Irrigation water tests should always include both pH and alkalinity tests. A pH test by itself is not an indication of alkalinity. Water with high alkalinity (i.e., high levels of bicarbonates or carbonates) always has a pH value ÷7 or above, but water with high pH doesn't always have high alkalinity. This is important because high alkalinity exerts the most significant effects on growing medium fertility and

      In most cases irrigating with water having a "high pH" ( 7) causes no problems as long as the alkalinity is low. This water will probably have little effect on growing medium pH because it has little ability to neutralize acidity.

      Of greater concern is the case where water having both high pH and high alkalinity is used for irrigation. One result is that the pH of the growing medium may increase significantly with time. This increase may be so large that normal lime rates must be reduced by as much as 50%. In effect the water acts as a dilute solution of limestone! The problem is most serious when plants are grown in small containers because small volumes of soil are poorly buffered to pH change. Therefore, the combination of high pH and high alkalinity is of particular concern in plug seedling trays. Trace element deficiencies and imbalances of calcium (Ca) and magnesium (Mg) can result from irrigating with high alkalinity water.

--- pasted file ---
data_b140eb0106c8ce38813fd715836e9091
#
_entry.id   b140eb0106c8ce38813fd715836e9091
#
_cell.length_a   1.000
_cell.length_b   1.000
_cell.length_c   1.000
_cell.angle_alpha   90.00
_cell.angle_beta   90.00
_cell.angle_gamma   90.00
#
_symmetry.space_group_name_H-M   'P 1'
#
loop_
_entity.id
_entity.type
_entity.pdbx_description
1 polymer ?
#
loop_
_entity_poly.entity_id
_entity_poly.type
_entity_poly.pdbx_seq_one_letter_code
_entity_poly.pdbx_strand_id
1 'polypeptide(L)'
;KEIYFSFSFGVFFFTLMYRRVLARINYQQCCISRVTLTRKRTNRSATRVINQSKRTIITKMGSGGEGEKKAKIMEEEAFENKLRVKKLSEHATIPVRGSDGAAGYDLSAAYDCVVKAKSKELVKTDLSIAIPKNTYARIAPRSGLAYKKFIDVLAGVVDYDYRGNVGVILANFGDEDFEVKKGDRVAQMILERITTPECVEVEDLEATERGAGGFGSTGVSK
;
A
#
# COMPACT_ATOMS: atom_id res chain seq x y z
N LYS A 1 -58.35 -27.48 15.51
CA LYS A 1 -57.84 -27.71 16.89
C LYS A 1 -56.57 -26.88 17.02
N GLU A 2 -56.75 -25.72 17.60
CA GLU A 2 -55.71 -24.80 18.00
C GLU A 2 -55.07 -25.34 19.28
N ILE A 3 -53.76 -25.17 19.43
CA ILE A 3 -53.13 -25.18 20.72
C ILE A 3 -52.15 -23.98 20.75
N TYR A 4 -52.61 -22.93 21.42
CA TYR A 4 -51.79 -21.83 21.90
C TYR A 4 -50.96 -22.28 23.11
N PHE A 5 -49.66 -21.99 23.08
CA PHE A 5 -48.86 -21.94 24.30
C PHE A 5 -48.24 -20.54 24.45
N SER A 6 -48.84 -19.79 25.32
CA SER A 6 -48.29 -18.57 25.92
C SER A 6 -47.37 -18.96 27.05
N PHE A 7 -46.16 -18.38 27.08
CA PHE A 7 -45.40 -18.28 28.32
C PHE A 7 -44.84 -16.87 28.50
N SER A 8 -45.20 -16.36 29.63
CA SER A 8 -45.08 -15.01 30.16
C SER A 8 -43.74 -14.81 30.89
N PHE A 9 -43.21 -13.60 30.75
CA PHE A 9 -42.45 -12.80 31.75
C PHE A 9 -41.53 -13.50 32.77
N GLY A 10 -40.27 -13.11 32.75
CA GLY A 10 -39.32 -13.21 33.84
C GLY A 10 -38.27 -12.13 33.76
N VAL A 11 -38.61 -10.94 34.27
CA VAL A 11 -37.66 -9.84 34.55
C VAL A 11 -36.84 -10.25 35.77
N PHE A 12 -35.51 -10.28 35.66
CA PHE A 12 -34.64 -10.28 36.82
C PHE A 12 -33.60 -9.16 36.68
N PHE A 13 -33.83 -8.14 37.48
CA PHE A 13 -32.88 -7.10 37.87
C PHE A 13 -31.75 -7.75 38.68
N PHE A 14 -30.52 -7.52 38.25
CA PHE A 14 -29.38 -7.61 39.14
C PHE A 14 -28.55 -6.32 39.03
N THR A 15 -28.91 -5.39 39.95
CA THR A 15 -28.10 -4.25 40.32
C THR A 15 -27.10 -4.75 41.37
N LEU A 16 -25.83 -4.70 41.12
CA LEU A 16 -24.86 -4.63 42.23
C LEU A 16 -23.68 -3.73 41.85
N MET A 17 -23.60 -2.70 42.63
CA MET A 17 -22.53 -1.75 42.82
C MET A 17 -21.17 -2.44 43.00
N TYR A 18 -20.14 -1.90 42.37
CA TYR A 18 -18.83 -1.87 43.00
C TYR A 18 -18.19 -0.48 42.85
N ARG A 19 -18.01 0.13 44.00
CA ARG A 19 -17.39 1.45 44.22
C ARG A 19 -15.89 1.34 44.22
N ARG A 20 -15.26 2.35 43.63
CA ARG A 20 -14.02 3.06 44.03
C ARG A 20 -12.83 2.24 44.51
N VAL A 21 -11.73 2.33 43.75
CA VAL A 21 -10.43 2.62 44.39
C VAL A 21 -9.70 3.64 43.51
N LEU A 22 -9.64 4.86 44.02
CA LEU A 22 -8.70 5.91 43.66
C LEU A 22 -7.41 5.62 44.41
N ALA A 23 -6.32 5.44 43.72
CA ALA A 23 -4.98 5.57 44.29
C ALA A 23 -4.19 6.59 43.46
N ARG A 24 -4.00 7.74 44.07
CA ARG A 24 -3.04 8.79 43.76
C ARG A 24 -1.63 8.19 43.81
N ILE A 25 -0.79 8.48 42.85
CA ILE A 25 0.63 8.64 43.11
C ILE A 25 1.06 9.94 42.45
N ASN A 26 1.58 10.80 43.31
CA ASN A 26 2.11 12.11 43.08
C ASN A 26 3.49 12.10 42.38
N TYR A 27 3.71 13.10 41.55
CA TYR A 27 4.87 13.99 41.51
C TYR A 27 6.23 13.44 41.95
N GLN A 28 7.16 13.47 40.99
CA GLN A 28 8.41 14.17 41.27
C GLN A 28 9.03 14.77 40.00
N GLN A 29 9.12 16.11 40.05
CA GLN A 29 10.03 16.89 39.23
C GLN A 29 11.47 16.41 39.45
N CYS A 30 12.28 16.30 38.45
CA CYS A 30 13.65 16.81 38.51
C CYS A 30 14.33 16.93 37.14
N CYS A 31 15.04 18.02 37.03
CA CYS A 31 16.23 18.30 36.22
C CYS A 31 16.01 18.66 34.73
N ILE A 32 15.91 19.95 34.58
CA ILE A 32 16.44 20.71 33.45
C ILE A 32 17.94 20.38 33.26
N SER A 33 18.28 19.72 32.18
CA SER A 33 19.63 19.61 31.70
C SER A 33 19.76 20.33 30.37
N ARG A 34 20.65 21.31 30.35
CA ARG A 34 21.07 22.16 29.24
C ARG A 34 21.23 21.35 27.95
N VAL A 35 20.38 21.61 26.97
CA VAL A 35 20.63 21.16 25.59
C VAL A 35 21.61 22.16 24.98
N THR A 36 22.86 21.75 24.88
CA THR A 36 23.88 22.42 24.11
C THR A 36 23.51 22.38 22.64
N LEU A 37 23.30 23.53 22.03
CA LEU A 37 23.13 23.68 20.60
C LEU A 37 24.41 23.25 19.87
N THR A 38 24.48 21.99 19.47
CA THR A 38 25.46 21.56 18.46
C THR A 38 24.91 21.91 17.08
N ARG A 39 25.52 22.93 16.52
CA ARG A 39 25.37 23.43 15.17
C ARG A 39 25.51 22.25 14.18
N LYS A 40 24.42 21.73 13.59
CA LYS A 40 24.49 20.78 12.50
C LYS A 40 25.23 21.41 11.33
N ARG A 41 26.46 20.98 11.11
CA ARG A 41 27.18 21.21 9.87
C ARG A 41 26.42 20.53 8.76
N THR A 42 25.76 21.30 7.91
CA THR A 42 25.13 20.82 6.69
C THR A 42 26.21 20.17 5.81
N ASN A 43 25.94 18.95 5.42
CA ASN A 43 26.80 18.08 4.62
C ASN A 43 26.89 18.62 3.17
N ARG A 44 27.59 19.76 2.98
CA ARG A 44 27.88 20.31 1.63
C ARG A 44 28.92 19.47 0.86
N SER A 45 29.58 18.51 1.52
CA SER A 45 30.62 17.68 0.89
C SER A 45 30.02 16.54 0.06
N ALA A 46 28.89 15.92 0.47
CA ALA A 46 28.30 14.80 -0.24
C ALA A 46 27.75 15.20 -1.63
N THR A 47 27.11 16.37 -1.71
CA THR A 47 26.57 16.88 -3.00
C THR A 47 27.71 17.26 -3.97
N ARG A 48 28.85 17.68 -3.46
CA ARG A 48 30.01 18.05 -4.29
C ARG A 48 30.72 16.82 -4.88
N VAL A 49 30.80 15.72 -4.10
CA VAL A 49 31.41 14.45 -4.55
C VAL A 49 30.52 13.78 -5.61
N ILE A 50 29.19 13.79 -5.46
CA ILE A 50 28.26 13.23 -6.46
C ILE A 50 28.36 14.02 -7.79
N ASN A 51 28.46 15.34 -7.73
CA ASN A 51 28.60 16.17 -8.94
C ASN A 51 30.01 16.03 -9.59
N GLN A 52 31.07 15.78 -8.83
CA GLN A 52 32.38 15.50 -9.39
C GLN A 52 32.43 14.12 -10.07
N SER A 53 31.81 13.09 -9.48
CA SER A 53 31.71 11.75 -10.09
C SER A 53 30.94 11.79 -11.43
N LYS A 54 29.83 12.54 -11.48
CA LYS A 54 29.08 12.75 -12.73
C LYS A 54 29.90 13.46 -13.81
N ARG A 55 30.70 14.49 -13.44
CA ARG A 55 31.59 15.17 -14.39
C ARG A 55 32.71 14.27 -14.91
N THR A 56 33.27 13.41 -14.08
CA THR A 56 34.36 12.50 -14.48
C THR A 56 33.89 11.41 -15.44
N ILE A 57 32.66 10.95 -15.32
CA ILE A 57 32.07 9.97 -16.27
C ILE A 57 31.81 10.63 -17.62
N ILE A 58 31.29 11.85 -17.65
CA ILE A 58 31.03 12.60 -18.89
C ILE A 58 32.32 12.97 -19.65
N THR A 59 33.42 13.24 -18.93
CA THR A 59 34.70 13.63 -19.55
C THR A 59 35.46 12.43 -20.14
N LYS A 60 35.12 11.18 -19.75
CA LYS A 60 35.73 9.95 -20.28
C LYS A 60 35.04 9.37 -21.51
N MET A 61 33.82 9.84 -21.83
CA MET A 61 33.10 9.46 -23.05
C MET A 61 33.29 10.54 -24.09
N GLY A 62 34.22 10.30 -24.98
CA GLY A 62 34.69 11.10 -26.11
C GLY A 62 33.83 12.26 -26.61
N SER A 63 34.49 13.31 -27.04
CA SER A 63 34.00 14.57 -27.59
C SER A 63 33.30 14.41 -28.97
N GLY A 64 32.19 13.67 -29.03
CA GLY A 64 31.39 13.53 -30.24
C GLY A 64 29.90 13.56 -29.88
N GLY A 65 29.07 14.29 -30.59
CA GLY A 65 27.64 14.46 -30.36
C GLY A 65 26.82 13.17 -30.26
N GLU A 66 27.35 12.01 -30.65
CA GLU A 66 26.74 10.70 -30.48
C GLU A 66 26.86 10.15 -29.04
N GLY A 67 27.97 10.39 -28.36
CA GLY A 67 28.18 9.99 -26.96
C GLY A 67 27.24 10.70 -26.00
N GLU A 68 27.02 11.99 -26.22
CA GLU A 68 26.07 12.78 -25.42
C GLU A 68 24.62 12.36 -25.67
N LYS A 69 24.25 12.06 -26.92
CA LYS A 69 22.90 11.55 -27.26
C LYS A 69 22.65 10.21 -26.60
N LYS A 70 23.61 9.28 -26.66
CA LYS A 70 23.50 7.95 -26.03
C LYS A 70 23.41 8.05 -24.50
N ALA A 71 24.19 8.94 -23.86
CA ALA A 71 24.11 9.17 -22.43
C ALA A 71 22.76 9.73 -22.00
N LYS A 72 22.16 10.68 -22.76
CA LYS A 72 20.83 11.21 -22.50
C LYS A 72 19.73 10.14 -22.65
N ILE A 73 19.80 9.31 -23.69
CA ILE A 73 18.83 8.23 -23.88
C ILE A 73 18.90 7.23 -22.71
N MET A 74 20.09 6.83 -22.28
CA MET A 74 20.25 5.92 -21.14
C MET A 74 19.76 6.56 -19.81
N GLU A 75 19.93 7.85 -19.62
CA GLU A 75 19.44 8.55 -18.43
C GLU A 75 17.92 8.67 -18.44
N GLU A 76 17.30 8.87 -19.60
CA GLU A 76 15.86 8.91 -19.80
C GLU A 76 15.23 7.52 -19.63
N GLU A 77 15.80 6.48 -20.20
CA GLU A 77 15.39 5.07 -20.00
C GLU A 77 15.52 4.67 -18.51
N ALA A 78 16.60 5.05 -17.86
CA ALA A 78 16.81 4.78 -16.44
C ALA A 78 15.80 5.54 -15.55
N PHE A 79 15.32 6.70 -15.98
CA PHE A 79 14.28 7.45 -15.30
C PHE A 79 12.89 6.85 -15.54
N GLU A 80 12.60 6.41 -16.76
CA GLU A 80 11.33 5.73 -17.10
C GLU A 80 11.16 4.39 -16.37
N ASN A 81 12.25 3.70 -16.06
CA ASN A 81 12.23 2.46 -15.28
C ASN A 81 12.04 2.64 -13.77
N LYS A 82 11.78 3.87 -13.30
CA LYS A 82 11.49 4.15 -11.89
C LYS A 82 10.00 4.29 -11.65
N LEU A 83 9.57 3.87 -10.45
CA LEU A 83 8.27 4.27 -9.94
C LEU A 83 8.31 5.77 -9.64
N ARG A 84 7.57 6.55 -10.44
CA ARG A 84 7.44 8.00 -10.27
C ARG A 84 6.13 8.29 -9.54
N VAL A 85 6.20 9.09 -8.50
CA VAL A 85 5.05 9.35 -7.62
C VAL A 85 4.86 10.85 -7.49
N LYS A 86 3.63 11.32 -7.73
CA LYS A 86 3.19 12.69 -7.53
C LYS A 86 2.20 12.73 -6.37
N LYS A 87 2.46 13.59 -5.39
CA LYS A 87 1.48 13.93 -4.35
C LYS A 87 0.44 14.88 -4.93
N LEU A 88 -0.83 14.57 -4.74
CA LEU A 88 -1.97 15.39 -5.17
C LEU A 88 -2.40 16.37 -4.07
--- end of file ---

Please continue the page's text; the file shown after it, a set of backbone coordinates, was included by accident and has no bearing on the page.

über Wochen einen Anstieg des mittleren pH-Werts beobachte , nicht über Nacht.
        that comes from their PH adjustment. They use citric acid, which is an organic product.

        even if lemon makes you sour, but if it breaks down it will always be alkaline .. drive up the pH value.

        but it can only do this successfully if the medium loses its buffering effect ... it loses this through a decrease in carbonate hardness in which, for example, there is too little calcium.

        you should have your water tested in an aquarium store ... to find out the exact values. and at least get a cheap EC device to get facts.

        they give good earth ... in abundance. trust your product ... do not lower the ph value ... especially not with an agent which becomes basic in organic decomposition.